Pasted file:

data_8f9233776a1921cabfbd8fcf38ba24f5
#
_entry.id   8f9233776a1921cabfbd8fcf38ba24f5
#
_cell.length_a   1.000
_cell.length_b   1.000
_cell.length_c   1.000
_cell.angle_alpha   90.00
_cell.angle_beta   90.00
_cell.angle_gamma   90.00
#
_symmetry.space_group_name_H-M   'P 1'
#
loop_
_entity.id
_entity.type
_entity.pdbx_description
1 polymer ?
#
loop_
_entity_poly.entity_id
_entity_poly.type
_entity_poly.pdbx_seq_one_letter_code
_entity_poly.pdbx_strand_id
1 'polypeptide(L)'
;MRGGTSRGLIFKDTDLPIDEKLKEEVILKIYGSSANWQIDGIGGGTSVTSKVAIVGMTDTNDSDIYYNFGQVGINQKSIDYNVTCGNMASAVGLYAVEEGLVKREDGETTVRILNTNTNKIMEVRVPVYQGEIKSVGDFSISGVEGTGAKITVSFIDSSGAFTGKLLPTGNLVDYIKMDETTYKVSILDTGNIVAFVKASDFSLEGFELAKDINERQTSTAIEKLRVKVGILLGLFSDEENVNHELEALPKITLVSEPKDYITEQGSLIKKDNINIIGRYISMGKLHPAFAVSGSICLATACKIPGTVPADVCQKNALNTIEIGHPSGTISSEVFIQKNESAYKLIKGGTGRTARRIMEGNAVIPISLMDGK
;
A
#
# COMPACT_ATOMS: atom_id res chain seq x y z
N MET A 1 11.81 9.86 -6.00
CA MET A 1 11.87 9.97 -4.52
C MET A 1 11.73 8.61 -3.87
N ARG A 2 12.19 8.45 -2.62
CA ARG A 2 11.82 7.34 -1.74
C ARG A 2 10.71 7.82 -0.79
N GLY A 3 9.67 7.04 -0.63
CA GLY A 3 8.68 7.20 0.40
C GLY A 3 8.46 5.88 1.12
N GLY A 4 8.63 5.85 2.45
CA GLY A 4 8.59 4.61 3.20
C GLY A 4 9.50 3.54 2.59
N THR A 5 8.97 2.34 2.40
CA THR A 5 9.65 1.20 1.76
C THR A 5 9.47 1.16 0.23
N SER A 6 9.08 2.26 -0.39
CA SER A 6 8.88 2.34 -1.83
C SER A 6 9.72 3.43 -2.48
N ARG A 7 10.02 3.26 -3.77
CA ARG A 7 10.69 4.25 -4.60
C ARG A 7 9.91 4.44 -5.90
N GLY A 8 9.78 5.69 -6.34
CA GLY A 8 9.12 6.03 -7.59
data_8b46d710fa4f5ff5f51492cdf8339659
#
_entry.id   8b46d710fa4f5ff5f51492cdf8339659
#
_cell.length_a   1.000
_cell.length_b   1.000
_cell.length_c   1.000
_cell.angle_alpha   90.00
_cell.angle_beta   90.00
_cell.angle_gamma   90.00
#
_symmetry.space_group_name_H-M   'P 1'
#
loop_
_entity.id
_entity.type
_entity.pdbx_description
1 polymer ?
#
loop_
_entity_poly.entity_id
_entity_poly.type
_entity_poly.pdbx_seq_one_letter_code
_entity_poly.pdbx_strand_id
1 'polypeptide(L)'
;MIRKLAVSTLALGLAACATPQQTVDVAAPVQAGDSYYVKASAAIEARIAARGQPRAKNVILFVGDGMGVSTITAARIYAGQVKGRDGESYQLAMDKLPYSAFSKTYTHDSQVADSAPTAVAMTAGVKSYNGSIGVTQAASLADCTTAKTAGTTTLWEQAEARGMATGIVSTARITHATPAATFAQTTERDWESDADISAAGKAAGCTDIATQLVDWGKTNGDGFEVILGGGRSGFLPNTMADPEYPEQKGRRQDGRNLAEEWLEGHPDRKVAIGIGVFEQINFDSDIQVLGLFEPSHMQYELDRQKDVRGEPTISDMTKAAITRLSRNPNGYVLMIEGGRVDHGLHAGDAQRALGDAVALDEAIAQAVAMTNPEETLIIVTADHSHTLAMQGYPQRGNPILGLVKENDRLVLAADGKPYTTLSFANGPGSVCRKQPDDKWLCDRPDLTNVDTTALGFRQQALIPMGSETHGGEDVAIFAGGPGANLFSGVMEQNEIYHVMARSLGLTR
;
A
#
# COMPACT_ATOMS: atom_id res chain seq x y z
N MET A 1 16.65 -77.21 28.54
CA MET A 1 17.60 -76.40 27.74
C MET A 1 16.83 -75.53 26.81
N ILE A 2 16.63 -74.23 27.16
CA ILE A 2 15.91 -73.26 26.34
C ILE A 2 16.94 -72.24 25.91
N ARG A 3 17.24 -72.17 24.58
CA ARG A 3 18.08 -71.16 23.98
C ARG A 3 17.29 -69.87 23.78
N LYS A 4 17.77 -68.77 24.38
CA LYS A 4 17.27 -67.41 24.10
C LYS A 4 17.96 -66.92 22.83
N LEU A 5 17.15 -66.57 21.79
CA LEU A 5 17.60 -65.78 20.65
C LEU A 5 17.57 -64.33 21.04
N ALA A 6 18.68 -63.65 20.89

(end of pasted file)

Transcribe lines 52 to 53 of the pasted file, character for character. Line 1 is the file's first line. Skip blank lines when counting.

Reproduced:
N GLY A 8 9.78 5.69 -6.34
CA GLY A 8 9.12 6.03 -7.59